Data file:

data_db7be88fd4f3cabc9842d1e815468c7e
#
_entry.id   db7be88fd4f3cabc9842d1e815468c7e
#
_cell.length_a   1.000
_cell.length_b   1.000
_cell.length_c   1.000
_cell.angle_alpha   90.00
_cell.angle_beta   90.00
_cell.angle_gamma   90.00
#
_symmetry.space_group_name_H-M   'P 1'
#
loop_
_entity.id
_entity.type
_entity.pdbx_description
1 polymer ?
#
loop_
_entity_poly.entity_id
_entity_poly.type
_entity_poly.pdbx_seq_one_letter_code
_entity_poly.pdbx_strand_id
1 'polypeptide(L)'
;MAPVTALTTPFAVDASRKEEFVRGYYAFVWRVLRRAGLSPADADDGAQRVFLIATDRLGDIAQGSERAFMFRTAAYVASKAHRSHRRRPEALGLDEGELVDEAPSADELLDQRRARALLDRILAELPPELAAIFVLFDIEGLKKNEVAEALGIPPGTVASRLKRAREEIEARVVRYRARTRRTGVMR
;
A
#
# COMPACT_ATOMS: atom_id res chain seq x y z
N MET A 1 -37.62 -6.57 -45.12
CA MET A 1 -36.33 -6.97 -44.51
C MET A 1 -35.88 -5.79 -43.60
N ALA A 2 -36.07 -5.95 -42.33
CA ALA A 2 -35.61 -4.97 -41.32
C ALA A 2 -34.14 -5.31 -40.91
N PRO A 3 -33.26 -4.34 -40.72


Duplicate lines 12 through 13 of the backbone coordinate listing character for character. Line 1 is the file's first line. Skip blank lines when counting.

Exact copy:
_symmetry.space_group_name_H-M   'P 1'
#